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Yoga for Swimmers

Tips for coaching your swimmers to overall health

Barbara Won | September 30, 2009

We have all heard it a hundred times …Yoga is good for you. Whether you are young or old, a world-class athlete or a couch potato, the physical and mental benefits of yoga can help anyone with just about anything. OK, but let’s get specific. How can it benefit your swimmers? And, how can you seamlessly incorporate into your workout to help your swimmers feel better and prevent injury?

Why Yoga is Good for Swimmers

As any coach knows, swimming is a great low impact workout, but if an athlete just swims, without doing counteracting physical activity, the body can become misaligned. For example, swimmers generally have overdeveloped their front bodies (backstrokers may suffer from this less) with strong pectorals. This causes the muscles on the back of the body, specifically those that hold the rhomboids or shoulder blades in place, to become relatively weak. This creates the typical hunched-back swimmers’ posture that we are all familiar with. Yoga creates muscles that are extended and long, rather than compacted or contracted. It can also be used to strengthen weaker opposing muscles that are not used in the repetitive motions in swimming.

How to Incorporate Yoga into Your Workout

I will focus on two important areas of the body for swimmers: the shoulders and the feet/ankles. The yoga postures below can help improve your swimmers’ technique and prevent injury. All poses should be done with a steady mind and smooth inhale and exhale through the nose, mouth closed.

Shoulders

Swimmers should learn to keep their shoulders moving back and down the back of the body using the muscle back muscles. This holds the shoulder in correct position during the swim stroke. When the muscles are not accustomed to doing this, the tendon bears much of the weight of the arm, resulting in an injured shoulder. To strengthen these small muscles of the back, do this simple stretch with correct shoulder alignment:

Pose: Reverse Namaste Arms

Seated in kneeling, with the hips on the heels, draw your arms straight out to the sides and then palms together behind your back with your fingers pointing down. Then turn your hands so your fingers go in toward you and then up your back so they are pointing toward the sky. Move your hands up the back, pressing your palms together. Roll your shoulders up back and down and spread the chest open. Make sure the elbows are moving back. You can also hold onto the elbows or forearms if less flexible. Hold for 5 or more smooth, steady breaths.

Feet/Ankles

Strong, flexible feet and ankles are an important tool for any swimmer. They drive the body forward with a strong kick. If the ankles and feet are tight, the kick is compromised and can literally pull you backward. These stretches will create strength and flexibility in your swimmers’ feet and ankles, which will help them streamline into the water effectively and propel themselves with an efficient kick.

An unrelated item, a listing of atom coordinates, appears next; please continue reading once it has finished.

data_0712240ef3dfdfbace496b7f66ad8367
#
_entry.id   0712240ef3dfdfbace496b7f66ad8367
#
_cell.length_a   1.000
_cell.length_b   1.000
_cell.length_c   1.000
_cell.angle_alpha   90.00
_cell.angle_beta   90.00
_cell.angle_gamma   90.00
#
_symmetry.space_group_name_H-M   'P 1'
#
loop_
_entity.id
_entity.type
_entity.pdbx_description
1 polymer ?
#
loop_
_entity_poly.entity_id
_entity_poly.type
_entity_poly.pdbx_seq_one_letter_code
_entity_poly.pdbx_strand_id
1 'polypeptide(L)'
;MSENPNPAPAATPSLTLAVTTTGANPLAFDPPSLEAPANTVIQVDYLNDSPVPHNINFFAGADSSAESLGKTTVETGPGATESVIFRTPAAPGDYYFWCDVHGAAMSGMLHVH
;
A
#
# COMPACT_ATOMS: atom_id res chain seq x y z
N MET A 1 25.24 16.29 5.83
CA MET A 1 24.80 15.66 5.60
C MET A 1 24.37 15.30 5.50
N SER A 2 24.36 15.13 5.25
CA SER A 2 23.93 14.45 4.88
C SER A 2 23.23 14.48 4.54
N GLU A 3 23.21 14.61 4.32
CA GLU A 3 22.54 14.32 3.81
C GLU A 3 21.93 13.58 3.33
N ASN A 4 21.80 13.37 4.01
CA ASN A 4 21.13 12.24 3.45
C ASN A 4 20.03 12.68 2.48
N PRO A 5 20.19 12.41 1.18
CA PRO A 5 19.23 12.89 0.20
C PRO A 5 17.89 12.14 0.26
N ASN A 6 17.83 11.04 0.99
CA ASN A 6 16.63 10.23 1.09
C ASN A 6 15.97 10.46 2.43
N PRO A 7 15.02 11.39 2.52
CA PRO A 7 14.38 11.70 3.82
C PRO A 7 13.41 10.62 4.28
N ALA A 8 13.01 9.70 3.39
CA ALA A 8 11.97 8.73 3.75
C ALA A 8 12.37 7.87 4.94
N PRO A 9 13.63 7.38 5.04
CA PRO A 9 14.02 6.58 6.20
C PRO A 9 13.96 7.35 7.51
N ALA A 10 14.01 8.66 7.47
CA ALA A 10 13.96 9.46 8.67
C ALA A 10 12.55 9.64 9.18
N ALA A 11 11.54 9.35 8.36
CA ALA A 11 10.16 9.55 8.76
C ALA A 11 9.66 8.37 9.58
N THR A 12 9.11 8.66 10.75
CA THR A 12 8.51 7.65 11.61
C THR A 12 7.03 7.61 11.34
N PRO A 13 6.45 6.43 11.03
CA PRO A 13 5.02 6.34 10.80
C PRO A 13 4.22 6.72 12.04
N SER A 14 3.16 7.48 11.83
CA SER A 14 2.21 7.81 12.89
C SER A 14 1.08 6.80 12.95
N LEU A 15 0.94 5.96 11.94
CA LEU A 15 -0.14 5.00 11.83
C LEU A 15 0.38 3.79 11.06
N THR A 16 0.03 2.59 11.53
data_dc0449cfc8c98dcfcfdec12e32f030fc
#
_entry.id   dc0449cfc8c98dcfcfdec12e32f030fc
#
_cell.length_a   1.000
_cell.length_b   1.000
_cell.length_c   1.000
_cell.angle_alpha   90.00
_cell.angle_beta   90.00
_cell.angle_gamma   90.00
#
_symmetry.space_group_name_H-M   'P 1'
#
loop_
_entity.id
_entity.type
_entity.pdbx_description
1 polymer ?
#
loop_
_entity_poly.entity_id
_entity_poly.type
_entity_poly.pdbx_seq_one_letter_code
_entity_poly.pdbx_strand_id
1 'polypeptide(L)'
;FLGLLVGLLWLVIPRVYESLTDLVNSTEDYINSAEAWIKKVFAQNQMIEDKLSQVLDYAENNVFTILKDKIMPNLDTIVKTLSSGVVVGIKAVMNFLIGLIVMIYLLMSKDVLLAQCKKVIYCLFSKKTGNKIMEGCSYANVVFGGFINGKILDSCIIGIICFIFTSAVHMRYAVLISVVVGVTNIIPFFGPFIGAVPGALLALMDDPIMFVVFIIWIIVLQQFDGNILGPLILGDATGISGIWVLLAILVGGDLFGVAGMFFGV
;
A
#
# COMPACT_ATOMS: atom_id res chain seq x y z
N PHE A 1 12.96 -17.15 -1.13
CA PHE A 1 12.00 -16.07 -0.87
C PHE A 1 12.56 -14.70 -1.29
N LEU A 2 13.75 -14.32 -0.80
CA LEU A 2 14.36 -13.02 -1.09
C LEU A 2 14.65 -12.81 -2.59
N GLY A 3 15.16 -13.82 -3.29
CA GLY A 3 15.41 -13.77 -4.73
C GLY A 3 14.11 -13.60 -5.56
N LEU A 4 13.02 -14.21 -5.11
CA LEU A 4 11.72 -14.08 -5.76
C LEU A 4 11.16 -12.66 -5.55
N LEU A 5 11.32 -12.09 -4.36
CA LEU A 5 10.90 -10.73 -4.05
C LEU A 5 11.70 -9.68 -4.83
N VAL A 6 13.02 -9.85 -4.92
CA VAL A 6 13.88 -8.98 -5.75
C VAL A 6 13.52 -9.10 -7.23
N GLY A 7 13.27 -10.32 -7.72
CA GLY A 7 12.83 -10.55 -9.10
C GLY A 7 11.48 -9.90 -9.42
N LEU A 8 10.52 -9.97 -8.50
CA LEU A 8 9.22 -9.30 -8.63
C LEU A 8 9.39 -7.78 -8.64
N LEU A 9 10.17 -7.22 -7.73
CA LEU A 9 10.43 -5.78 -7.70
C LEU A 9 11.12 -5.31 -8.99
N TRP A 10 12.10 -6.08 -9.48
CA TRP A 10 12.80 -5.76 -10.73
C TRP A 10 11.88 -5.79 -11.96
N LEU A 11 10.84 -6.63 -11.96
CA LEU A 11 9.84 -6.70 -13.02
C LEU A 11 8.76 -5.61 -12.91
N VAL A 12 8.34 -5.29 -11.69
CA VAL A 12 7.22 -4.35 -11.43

Pose: Foot Stretch a) and b)

a) Come to a squat position resting on the balls of your feet and the tips of your fingers. Keep your hips low, your chest open and move your heels up and down, stretching the arches and the balls or your feet, creating a deep crease at the base of your toes. Repeat as comfortable.

 

 

 

b) Now sit back on your heels, in a kneeling position and curl your toes under, lift your knees up and down to stretch the front of the foot and ankle. Keep you shoulders over your hips as much as possible. Repeat as comfortable.

  

 

  

  

  Tips to Take Away:

  • Even doing 5 minutes of these stretches with correct alignment, steady focus and breathing, is Yoga! You can incorporate these simple moves during a team stretch at the beginning of each workout or encourage your athletes to stay for five minutes after practice to stretch out the set you’ve just given them.
  • Done consistently, yoga helps prevent injury and improve both physical and mental performance in your swimmers. You can not only help your athletes stay fit, but you can help them stay injury free. Many Masters swimmers don’t just rely on coaches to provide a written workout, but look to their coaches for information about how to lead a healthy life and improve overall well-being. Be a coach both in and out of the water.
  • The most important physical tip for swimmers: keep the shoulders moving back and down the back of the body. Do this by drawing the shoulders up, then back and down. Do this without forcing or exaggeration. As a coach, learn the correct technique. Would you teach an athlete a start if you’ve never stepped up on the block yourself? Practice correct technique so that you are able to demonstrate and correct your athletes as they are broadening their athletic horizons by incorporating yoga into their daily swimming routine.

Barbara Won is a teacher and continuing student of yoga. She has taught yoga privately, at University of Califoria, Santa Barbara, and runs a yoga/surf retreat on Maui, Hawaii. She will run a “Yoga for Swimmers” camp at UCSB in summer 2010. Her Yoga for Swimmers DVD is available at liquidyoga.net and amazon.com

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